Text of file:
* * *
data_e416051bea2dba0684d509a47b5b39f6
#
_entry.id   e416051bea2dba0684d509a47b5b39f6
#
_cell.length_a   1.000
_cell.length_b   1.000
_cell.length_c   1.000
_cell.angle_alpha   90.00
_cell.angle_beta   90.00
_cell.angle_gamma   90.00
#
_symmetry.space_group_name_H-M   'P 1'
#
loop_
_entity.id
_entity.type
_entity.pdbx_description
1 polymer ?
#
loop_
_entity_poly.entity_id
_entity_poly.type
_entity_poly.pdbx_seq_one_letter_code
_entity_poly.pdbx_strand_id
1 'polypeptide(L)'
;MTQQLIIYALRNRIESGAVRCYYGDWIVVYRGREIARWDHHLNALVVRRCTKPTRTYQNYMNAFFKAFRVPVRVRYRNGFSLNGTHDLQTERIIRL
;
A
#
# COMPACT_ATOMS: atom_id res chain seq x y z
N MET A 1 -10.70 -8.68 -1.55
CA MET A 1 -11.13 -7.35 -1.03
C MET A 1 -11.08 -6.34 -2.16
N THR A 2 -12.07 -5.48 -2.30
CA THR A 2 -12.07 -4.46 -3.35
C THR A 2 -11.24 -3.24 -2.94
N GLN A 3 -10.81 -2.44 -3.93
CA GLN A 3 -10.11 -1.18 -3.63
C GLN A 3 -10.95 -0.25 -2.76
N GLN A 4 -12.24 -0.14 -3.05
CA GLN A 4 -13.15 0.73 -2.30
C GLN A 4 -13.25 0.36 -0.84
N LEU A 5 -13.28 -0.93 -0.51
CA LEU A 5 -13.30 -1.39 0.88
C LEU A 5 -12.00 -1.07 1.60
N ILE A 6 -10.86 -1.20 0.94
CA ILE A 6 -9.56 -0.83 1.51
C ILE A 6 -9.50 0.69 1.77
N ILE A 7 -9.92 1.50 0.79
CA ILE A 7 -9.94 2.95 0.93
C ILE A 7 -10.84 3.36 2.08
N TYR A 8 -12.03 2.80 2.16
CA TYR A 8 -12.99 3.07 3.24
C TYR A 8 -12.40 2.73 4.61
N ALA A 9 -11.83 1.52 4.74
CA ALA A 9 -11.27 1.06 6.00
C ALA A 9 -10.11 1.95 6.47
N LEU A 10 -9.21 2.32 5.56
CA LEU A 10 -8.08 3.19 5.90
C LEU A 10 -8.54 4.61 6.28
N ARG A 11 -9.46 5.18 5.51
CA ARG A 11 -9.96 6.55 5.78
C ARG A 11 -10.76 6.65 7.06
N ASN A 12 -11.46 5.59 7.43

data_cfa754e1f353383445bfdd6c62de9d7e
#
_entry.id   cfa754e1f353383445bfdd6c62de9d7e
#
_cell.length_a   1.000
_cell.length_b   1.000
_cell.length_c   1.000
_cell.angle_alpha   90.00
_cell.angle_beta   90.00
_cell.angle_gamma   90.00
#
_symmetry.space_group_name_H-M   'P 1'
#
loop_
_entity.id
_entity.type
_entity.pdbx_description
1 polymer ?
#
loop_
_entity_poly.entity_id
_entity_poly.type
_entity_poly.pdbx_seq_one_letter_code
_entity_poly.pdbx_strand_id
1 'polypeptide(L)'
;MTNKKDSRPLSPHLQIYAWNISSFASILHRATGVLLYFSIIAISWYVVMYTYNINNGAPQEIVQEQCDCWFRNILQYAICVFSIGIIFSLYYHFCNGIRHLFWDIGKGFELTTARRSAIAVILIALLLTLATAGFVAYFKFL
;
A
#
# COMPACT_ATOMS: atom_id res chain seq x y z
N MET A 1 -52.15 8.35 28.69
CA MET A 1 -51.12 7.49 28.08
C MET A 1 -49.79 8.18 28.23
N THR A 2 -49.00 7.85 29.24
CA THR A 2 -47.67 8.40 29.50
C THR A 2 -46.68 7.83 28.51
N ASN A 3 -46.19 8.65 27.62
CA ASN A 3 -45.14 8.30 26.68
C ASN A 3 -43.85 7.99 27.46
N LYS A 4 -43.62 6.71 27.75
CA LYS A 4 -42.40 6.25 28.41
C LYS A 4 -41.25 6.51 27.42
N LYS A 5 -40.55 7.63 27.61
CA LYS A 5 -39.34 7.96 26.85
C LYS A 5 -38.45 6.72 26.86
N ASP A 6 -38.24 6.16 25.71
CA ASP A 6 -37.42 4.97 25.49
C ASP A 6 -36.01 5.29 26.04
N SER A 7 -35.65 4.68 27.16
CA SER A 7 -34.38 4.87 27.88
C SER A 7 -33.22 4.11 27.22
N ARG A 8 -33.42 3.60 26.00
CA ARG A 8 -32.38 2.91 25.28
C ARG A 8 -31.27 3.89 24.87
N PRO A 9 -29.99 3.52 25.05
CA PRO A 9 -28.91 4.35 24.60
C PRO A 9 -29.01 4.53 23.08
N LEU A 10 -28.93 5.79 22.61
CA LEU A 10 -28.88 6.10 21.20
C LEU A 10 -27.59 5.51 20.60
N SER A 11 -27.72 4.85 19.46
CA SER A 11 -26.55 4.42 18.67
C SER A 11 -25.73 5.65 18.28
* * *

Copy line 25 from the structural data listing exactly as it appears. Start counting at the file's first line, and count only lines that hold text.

1 'polypeptide(L)'